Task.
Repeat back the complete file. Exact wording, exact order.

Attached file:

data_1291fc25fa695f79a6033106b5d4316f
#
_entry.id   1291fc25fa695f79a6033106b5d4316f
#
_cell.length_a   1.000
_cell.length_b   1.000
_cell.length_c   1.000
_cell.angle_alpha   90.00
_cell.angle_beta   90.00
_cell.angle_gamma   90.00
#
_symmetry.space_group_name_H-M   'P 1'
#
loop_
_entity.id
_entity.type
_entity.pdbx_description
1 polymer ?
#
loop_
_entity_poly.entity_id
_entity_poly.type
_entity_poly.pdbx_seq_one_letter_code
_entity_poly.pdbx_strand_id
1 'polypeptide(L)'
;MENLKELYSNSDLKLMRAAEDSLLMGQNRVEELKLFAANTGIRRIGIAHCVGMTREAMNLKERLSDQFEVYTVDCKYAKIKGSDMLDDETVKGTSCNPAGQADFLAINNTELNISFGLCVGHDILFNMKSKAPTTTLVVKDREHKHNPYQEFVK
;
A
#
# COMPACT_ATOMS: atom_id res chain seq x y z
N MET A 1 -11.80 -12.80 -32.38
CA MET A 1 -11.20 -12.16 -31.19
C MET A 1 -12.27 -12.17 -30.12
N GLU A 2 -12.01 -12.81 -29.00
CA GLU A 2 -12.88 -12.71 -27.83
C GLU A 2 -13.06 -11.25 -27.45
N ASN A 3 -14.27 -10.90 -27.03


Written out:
data_1291fc25fa695f79a6033106b5d4316f
#
_entry.id   1291fc25fa695f79a6033106b5d4316f
#
_cell.length_a   1.000
_cell.length_b   1.000
_cell.length_c   1.000
_cell.angle_alpha   90.00
_cell.angle_beta   90.00
_cell.angle_gamma   90.00
#
_symmetry.space_group_name_H-M   'P 1'
#
loop_
_entity.id
_entity.type
_entity.pdbx_description
1 polymer ?
#
loop_
_entity_poly.entity_id
_entity_poly.type
_entity_poly.pdbx_seq_one_letter_code
_entity_poly.pdbx_strand_id
1 'polypeptide(L)'
;MENLKELYSNSDLKLMRAAEDSLLMGQNRVEELKLFAANTGIRRIGIAHCVGMTREAMNLKERLSDQFEVYTVDCKYAKIKGSDMLDDETVKGTSCNPAGQADFLAINNTELNISFGLCVGHDILFNMKSKAPTTTLVVKDREHKHNPYQEFVK
;
A
#
# COMPACT_ATOMS: atom_id res chain seq x y z
N MET A 1 -11.80 -12.80 -32.38
CA MET A 1 -11.20 -12.16 -31.19
C MET A 1 -12.27 -12.17 -30.12
N GLU A 2 -12.01 -12.81 -29.00
CA GLU A 2 -12.88 -12.71 -27.83
C GLU A 2 -13.06 -11.25 -27.45
N ASN A 3 -14.27 -10.90 -27.03